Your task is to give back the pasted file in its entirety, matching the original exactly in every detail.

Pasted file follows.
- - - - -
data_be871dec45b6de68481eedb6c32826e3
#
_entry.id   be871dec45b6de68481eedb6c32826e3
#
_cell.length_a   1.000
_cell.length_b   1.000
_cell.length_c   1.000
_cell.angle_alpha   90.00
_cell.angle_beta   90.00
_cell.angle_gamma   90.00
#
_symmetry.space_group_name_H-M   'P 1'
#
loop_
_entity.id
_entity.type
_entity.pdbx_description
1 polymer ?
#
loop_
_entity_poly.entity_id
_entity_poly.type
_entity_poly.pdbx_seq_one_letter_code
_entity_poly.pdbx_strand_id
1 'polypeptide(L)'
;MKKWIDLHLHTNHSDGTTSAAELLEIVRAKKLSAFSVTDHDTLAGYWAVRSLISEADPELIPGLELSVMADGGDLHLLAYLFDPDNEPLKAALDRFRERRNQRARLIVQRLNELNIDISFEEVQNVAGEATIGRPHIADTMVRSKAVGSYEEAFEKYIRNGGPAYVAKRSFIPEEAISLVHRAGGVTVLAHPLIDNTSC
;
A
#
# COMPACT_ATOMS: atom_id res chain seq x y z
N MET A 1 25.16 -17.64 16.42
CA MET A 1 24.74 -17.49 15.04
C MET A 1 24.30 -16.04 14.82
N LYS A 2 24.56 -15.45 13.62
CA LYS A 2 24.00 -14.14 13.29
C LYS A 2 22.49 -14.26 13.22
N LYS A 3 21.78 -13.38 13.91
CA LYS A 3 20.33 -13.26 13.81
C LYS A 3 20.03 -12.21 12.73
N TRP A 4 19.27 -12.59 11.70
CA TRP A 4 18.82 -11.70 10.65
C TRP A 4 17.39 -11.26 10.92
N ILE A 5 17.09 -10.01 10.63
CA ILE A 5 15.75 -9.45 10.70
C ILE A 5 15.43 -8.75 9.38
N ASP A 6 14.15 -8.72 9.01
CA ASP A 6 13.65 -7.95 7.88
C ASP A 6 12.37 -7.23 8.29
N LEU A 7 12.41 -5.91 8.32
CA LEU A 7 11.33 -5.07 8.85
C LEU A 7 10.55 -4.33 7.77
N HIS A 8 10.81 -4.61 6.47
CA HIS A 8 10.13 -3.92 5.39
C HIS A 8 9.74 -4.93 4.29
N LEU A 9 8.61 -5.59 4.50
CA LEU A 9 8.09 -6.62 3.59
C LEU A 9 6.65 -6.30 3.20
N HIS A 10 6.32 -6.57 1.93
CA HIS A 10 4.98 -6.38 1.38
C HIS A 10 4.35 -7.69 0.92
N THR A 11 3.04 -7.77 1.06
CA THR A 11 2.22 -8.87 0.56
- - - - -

data_be871dec45b6de68481eedb6c32826e3
#
_entry.id   be871dec45b6de68481eedb6c32826e3
#
_cell.length_a   1.000
_cell.length_b   1.000
_cell.length_c   1.000
_cell.angle_alpha   90.00
_cell.angle_beta   90.00
_cell.angle_gamma   90.00
#
_symmetry.space_group_name_H-M   'P 1'
#
loop_
_entity.id
_entity.type
_entity.pdbx_description
1 polymer ?
#
loop_
_entity_poly.entity_id
_entity_poly.type
_entity_poly.pdbx_seq_one_letter_code
_entity_poly.pdbx_strand_id
1 'polypeptide(L)'
;MKKWIDLHLHTNHSDGTTSAAELLEIVRAKKLSAFSVTDHDTLAGYWAVRSLISEADPELIPGLELSVMADGGDLHLLAYLFDPDNEPLKAALDRFRERRNQRARLIVQRLNELNIDISFEEVQNVAGEATIGRPHIADTMVRSKAVGSYEEAFEKYIRNGGPAYVAKRSFIPEEAISLVHRAGGVTVLAHPLIDNTSC
;
A
#
# COMPACT_ATOMS: atom_id res chain seq x y z
N MET A 1 25.16 -17.64 16.42
CA MET A 1 24.74 -17.49 15.04
C MET A 1 24.30 -16.04 14.82
N LYS A 2 24.56 -15.45 13.62
CA LYS A 2 24.00 -14.14 13.29
C LYS A 2 22.49 -14.26 13.22
N LYS A 3 21.78 -13.38 13.91
CA LYS A 3 20.33 -13.26 13.81
C LYS A 3 20.03 -12.21 12.73
N TRP A 4 19.27 -12.59 11.70
CA TRP A 4 18.82 -11.70 10.65
C TRP A 4 17.39 -11.26 10.92
N ILE A 5 17.09 -10.01 10.63
CA ILE A 5 15.75 -9.45 10.70
C ILE A 5 15.43 -8.75 9.38
N ASP A 6 14.15 -8.72 9.01
CA ASP A 6 13.65 -7.95 7.88
C ASP A 6 12.37 -7.23 8.29
N LEU A 7 12.41 -5.91 8.32
CA LEU A 7 11.33 -5.07 8.85
C LEU A 7 10.55 -4.33 7.77
N HIS A 8 10.81 -4.61 6.47
CA HIS A 8 10.13 -3.92 5.39
C HIS A 8 9.74 -4.93 4.29
N LEU A 9 8.61 -5.59 4.50
CA LEU A 9 8.09 -6.62 3.59
C LEU A 9 6.65 -6.30 3.20
N HIS A 10 6.32 -6.57 1.93
CA HIS A 10 4.98 -6.38 1.38
C HIS A 10 4.35 -7.69 0.92
N THR A 11 3.04 -7.77 1.06
CA THR A 11 2.22 -8.87 0.56